Cedar Rapids, Iowa News, Sports, and Weather
Should Horses Be Banned from Parades?
By Jami Brinton, Reporter
Following Sunday's freak accident at the Bellevue Fourth of July parade that left one woman dead, 23 others injured, and an entire town reeling from the shock of such a rare incident, many are asking if horses should be allowed to continue to participate in parades.
There are few places in Iowa where you can see more horses – and more people who love horses – than at the monthly Kalona horse auction.
Eddie Smock is a horse auctioneer and has been around horses his entire life.
"I started riding my grandpa's old riding mare when I was three years old," Smock said. "And I've rode horses ever since."
Smock said no two horses are alike. So what spooks one, may not cause another to flinch.
"They're sort of like people," Smock said. "They're all different. What one horse will like well, maybe the next one won't."
Smock said it is important for people who are around horses to know to interact with them.
"Unintentionally they'll do something that spooks a horse when they don't intend to and then you have big time trouble," Smock said.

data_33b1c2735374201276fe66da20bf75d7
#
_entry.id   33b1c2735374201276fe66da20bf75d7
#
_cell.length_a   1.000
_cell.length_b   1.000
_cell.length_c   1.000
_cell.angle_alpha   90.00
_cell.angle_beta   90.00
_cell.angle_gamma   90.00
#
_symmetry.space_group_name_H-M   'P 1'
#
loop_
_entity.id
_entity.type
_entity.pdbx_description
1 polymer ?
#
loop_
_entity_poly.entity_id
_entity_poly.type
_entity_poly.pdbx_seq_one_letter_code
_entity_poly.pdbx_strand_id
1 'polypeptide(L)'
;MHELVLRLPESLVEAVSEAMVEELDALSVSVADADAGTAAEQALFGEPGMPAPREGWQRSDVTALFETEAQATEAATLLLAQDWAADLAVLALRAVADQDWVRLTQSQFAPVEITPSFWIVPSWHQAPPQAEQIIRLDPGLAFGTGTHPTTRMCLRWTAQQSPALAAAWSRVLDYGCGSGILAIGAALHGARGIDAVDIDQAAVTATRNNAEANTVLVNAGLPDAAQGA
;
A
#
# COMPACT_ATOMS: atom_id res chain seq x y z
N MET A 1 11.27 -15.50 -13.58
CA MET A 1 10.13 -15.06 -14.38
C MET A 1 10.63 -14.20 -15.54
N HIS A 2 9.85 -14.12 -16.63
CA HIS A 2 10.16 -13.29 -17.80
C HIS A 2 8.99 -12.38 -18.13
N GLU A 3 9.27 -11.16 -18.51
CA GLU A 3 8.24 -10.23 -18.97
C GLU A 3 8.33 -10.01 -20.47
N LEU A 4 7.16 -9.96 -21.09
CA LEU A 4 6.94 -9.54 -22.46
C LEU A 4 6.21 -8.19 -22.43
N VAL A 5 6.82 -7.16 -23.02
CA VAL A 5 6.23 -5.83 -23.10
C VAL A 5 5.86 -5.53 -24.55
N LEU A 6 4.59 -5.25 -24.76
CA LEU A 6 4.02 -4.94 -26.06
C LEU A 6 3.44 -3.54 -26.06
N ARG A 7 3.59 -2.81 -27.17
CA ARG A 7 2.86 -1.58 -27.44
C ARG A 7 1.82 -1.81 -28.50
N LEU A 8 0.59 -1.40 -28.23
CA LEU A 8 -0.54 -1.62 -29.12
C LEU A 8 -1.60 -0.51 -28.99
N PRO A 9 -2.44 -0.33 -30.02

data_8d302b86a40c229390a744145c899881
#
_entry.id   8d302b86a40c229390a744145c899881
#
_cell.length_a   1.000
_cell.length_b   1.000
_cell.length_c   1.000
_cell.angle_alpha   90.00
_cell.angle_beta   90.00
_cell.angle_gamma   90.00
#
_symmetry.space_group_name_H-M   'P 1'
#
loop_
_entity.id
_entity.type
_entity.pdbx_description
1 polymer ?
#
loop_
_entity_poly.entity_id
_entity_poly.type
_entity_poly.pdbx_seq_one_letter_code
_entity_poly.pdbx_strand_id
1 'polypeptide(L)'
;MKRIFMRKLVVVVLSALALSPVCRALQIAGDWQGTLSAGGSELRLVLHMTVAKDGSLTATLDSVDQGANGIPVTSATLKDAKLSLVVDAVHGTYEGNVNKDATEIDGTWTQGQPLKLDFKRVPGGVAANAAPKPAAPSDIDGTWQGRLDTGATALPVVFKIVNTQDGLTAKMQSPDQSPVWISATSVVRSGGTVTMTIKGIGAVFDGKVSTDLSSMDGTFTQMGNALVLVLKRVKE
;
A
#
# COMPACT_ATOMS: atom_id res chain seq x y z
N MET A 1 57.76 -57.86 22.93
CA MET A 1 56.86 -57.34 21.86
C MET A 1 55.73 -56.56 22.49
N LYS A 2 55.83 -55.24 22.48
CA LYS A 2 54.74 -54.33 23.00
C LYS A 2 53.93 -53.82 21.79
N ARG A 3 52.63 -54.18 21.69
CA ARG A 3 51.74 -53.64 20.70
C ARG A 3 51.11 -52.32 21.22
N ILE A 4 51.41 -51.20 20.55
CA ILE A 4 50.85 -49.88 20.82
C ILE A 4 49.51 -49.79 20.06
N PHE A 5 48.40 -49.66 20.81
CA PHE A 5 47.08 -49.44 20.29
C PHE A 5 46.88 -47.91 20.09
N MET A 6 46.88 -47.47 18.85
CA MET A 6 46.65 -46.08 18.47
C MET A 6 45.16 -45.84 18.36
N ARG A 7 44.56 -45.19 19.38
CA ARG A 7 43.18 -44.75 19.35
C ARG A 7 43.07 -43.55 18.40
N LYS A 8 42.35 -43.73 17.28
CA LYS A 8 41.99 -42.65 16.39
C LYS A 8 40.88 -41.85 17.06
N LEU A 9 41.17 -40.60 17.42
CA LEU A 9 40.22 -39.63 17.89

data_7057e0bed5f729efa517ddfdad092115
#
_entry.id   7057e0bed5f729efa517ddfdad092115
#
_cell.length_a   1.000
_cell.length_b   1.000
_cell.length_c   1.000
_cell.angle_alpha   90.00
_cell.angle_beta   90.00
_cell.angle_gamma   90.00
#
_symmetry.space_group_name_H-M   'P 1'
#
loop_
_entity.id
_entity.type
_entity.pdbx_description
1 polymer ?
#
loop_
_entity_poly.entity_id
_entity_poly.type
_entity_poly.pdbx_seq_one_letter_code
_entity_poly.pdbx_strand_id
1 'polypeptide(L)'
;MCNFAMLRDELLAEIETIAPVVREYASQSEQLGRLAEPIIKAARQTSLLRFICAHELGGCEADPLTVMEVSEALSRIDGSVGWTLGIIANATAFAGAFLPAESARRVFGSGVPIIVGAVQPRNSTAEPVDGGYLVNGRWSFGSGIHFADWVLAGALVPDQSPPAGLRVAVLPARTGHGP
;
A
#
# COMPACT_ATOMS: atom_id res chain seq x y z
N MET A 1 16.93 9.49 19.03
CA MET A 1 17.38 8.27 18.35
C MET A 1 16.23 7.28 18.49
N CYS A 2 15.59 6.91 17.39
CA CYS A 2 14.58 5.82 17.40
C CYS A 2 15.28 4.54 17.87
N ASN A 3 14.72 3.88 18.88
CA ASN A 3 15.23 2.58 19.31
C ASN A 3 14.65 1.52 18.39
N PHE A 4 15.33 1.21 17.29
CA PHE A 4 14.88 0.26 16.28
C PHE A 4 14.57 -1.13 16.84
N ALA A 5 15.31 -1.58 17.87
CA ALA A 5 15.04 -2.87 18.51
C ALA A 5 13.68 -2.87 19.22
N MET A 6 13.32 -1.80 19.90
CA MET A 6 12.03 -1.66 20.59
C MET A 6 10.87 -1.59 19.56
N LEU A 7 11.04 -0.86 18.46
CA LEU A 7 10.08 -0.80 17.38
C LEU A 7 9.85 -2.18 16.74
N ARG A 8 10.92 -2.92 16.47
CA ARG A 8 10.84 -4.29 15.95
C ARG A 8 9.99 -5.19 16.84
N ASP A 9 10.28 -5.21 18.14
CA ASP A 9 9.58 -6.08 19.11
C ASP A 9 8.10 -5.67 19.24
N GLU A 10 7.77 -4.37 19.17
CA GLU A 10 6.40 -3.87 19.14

Smock said a horse can spook around loud noises, like fireworks, or when a child runs up to pet it. He recommends no horse should be part of parade unless it is well trained.
"You're asking a lot of a horse when you put it in a situation with a crowd of people and traffic and lights and noises," Smock said.
According to Smock, horses are unpredictable. He said the age of a horse does not matter when you are determining whether a horse is eligible to be in a parade.
Smock admits Sunday's horse trampling was sad, but it does not warrant barring horses from parades forever.
"That's not fair," Smock said. "That's like saying there shouldn't be any dogs. You know we hear where dogs bite people and some are more prone to do it so you can't say well a dog bit someone so we'll just do away with all dogs and no one can own a dog or a pet of any kind. Same thing is true with horses."
Smock urges people near horses to use caution.
"Know where you are and watch the horses and don't expect them to be like a statue that you can run up to and make a loud noise," Smock said.
Plus, Smock tells people "it doesn't make a difference if you're at a rodeo of if it's at a parade, you need to think when you're around animals if something would happen."
What, he asked, would be your safe getaway?